teaching in a way that motivates kids, productivity should go up." It is
clear, he added, that personal relationships are essential to learning.
This is the real key to the technology question-if technology is used to
replace the teacher, it can be harmful. If technology is used to offload
rote tasks, such as drilling multiplication tables, it may be very helpful
in freeing the teacher to do the important work of establishing that
State budget projections include inflation for health care costs, but not
just want to say something about the cost of education," he continued.
"The mantra is we don't include inflation in the costs of the state
budget. We don't-but
we forecast what we're going to spend in health care, we add up the
benefit set we said we'd deliver to people, and then we project how much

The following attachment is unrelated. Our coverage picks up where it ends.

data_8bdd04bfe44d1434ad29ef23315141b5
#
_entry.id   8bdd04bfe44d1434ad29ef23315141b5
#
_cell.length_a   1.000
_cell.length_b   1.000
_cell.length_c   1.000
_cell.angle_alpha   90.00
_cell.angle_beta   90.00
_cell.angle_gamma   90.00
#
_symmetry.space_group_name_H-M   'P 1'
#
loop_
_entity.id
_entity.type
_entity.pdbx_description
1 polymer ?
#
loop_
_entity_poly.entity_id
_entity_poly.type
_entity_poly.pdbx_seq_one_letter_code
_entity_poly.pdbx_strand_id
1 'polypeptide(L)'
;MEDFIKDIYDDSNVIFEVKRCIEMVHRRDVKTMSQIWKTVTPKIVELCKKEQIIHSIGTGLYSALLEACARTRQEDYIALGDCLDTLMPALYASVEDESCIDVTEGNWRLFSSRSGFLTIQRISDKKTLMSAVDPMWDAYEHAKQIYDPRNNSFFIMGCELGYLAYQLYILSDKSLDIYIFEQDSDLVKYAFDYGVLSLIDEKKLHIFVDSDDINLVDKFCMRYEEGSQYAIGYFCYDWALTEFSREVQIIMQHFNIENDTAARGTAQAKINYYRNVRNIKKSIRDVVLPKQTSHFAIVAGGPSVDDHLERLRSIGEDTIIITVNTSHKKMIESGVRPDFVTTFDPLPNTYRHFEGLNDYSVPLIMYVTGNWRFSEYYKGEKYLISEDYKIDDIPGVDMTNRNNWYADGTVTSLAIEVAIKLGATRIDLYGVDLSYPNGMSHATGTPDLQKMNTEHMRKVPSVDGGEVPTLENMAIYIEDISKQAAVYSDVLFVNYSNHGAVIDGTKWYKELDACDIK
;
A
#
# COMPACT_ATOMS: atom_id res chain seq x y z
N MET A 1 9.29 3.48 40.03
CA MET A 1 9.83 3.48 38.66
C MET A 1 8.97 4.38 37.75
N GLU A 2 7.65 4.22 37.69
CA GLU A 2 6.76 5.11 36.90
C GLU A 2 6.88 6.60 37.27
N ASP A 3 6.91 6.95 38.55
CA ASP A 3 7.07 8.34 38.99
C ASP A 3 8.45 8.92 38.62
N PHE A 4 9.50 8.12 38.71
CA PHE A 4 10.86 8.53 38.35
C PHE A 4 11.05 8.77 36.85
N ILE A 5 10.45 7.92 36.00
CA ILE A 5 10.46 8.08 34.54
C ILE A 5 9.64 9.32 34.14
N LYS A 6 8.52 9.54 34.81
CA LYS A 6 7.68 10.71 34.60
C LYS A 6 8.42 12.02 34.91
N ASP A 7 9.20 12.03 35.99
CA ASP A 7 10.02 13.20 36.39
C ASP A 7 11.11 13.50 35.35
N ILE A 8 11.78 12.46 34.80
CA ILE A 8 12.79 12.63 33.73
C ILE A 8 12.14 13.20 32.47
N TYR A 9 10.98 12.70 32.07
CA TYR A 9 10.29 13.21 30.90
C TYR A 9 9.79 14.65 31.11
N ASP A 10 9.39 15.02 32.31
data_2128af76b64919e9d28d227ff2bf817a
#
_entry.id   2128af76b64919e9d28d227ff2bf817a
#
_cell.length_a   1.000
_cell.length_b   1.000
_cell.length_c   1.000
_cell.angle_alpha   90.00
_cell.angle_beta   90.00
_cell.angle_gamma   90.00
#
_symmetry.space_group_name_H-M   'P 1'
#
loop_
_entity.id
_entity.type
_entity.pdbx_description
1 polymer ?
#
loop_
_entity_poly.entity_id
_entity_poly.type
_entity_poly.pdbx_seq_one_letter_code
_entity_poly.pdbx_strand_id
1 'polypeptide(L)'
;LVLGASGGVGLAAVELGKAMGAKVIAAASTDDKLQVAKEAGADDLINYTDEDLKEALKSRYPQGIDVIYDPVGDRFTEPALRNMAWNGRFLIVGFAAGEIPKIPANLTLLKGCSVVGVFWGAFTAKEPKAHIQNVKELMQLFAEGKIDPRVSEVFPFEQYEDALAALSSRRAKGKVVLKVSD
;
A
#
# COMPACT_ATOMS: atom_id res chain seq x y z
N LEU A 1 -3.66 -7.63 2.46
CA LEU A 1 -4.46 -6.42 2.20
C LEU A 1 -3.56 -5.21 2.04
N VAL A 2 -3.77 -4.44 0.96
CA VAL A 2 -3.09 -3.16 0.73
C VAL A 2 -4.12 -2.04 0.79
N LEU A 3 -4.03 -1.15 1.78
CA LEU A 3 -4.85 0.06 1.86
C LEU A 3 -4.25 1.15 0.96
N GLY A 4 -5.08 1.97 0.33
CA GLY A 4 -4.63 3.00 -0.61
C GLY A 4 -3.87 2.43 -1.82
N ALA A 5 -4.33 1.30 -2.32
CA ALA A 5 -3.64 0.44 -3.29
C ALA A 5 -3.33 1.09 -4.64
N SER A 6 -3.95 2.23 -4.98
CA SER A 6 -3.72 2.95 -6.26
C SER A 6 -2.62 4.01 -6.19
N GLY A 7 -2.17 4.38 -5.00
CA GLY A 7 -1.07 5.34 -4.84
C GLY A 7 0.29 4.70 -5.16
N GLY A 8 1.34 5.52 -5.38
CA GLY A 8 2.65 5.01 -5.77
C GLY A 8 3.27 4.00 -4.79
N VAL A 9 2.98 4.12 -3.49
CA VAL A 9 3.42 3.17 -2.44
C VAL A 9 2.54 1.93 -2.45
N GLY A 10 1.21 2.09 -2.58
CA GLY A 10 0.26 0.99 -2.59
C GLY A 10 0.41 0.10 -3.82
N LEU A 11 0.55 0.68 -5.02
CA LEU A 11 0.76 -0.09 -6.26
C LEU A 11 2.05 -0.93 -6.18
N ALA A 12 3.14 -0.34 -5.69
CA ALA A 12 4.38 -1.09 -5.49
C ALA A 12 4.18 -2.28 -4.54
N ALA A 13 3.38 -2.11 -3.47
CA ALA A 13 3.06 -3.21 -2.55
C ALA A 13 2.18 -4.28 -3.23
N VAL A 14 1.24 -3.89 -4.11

it will cost to provide that benefit set, based on health insurance
estimates that do include an inflation component."
explained that $2.2 billion of the coming budget deficit is the inflation
in health care and human services. "Why is it okay to say we're going to
inflate the cost of health care and the cost of other services, but not
inflate the cost of education?"
think you can work on issues of tenure and school processes without
saying, 'let's throw out the whole organization.' Kelley said. "I was at a
Stillwater that was going to provide every student with a laptop computer.
I went to the parent information night, and met a 58 year old teacher who
said how rejuvenated he was by this experience of rethinking how to teach